The amount of investment in this area is huge (more than $1 billion by Apple alone [3]), which clearly shows the impact of computer vision on different businesses in recent years. However, it also shows how machine learning can help researchers solve significantly difficult problems. Without having to invest significantly high amounts of money only through scientific experiments. (I am not discouraging scientific efforts here because they are crucial. But some people seem to forget about them while talking about future expectations).

Computer vision includes two main topics: image recognition and object localization. Image recognition is the problem of classifying images into different categories (e.g., “dog”, “cat”, etc). While object localization is to determine. Where in an image a certain object can be found (e.g., find all dogs in my local park). I would like to talk about object localization specifically. Because it has two main tasks. Bounding box regression and image segmentation explain Peter DeCaprio.

When it comes to bounding box regression, there are three classes of algorithms. Namely supervised learning, unsupervised learning, and semi-supervised learning? The first two are widely used in the industry for training both small/medium-sized datasets (e.g., ImageNet [4]) and larger datasets with millions of images including more than 1,000 categories (e.g., Facebook), which are then used to train commercial off-the-shelf object recognition systems. It is interesting that even though unsupervise learning is widely in use for training supervise models. It is rarely applying for performing unsupervising tasks for identifying objects in images. especially in industry. Where the main goal of computer vision is to automate human tasks (i.e., let robots do manual work).

Semi-supervised learning methods include knowledge distillation [5] and data reweighting [6] , both of which can be easily implemented using machine learning frameworks such as TensorFlow. Peter DeCaprio says knowledge distillation allows training a model on large datasets (e.g., ImageNet) with millions of images. And then reweighting a smaller dataset (e.g., a few thousand images) using the trained model. In order to achieve better performance for object recognition. Data reweighting is an interesting method because it can be used for both supervised and unsupervised tasks. This means that it is possible to use this algorithm for performing both image segmentation and bounding box regression.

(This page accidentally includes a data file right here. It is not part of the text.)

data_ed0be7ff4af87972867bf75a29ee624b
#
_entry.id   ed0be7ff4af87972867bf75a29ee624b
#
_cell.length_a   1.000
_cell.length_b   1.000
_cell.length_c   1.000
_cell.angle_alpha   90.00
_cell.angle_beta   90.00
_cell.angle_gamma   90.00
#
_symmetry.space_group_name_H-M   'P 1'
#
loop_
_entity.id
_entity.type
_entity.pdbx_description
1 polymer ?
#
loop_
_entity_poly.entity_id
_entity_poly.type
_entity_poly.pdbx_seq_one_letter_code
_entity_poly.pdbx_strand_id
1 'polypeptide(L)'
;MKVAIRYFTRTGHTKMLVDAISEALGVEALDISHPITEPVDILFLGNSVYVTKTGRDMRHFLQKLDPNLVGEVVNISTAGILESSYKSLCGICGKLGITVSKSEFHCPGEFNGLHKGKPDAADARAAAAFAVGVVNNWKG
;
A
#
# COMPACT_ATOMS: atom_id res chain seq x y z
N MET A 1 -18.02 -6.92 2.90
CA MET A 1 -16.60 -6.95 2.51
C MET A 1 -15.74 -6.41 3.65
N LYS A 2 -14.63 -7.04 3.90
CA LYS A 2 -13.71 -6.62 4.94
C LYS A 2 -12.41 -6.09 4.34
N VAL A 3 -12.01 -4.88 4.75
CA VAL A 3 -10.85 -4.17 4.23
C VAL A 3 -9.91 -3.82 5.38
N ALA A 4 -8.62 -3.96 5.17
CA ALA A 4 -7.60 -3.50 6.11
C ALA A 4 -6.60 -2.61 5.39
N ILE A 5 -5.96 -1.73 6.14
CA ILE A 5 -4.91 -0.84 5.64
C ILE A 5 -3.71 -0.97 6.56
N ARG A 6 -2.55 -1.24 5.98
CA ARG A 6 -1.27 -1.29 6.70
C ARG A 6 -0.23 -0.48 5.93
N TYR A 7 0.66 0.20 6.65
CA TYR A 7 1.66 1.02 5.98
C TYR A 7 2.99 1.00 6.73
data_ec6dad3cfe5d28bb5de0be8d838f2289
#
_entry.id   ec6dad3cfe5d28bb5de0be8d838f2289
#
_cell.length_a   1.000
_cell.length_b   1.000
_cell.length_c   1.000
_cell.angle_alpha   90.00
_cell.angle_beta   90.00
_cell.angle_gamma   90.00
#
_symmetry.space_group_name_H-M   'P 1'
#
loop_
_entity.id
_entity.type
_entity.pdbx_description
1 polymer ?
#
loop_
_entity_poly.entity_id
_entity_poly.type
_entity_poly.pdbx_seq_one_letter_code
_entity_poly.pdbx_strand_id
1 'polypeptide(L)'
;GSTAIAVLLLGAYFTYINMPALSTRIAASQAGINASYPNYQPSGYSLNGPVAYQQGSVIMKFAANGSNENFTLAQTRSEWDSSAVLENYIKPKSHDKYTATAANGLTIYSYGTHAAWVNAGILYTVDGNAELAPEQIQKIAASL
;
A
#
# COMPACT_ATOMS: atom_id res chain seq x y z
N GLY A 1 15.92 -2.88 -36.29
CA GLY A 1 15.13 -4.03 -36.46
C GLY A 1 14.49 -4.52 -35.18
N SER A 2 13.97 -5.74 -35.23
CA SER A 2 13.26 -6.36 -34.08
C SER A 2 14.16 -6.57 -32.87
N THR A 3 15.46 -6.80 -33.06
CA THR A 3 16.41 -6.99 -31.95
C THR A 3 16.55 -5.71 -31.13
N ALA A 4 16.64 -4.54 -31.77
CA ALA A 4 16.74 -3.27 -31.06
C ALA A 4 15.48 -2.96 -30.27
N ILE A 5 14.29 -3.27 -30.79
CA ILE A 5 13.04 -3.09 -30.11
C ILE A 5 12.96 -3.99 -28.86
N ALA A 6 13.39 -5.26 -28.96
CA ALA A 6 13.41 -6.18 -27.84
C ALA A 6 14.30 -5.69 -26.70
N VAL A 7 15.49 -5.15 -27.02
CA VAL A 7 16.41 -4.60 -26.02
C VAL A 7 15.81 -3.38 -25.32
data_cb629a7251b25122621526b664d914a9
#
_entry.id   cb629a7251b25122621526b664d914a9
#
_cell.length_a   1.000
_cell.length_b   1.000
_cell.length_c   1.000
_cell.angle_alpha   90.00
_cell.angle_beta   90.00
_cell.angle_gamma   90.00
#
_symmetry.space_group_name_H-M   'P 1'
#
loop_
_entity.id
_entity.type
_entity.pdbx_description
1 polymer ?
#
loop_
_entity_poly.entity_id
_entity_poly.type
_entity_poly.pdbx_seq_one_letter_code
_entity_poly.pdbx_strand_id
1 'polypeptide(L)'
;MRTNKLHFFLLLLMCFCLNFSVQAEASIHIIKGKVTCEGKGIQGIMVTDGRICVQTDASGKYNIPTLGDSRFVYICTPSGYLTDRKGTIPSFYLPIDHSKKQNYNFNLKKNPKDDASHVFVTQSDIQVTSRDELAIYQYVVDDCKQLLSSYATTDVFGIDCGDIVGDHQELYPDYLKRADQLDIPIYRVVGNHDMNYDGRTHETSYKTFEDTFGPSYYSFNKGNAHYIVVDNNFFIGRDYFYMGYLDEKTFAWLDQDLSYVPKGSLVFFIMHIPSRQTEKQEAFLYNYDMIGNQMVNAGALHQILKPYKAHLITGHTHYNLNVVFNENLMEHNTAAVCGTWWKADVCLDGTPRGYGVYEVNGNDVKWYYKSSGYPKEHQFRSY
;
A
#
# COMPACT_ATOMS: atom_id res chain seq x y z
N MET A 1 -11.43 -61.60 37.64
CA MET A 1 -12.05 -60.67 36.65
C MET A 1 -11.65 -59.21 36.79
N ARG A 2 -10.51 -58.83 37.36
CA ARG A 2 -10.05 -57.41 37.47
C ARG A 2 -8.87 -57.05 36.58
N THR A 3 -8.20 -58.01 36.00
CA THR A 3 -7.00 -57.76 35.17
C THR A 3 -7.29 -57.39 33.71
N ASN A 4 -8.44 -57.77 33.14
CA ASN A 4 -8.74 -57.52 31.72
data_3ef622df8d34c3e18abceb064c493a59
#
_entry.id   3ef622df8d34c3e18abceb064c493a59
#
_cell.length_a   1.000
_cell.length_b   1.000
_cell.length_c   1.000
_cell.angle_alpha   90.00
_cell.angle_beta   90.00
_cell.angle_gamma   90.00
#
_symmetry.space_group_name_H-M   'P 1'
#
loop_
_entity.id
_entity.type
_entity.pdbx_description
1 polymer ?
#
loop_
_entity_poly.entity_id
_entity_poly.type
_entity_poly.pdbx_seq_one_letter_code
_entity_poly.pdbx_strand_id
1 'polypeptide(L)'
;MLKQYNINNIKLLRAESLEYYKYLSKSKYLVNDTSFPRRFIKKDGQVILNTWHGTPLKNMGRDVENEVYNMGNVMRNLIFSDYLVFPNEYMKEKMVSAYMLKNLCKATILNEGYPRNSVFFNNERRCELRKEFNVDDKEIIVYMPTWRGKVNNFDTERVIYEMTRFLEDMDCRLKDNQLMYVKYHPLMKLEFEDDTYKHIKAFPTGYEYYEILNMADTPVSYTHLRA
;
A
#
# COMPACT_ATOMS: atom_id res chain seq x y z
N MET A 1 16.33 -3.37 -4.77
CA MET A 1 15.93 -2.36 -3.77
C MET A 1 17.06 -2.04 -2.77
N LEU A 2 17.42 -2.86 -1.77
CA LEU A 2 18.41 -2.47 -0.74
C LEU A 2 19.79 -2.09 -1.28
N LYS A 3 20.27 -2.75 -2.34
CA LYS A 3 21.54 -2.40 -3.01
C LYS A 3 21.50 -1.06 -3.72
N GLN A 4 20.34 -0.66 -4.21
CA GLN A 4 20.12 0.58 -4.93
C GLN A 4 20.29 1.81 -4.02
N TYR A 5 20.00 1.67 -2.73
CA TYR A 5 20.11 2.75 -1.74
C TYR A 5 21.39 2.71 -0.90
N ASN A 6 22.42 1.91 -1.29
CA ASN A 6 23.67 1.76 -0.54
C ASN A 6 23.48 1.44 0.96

Conclusion:

There are many different algorithms for performing both image segmentation and bounding box regression. This means that there is not a single solution to the object localization problem used by all companies. Involved in the machine learning business.

Now it’s time to talk about real-time applications. Because this term has become very popular lately among computer vision researchers. As well as my blog readers (I am mentioning your names here: Michał, Oleksandr, and Wojciech ). Peter DeCaprio agrees that it would be great. If we could build powerful models on GPUs and deliver better experiences to our users. But we also need to keep in mind that modern CPUs do not work very efficiently. When working with large images such as those found in high-resolution photos cameras.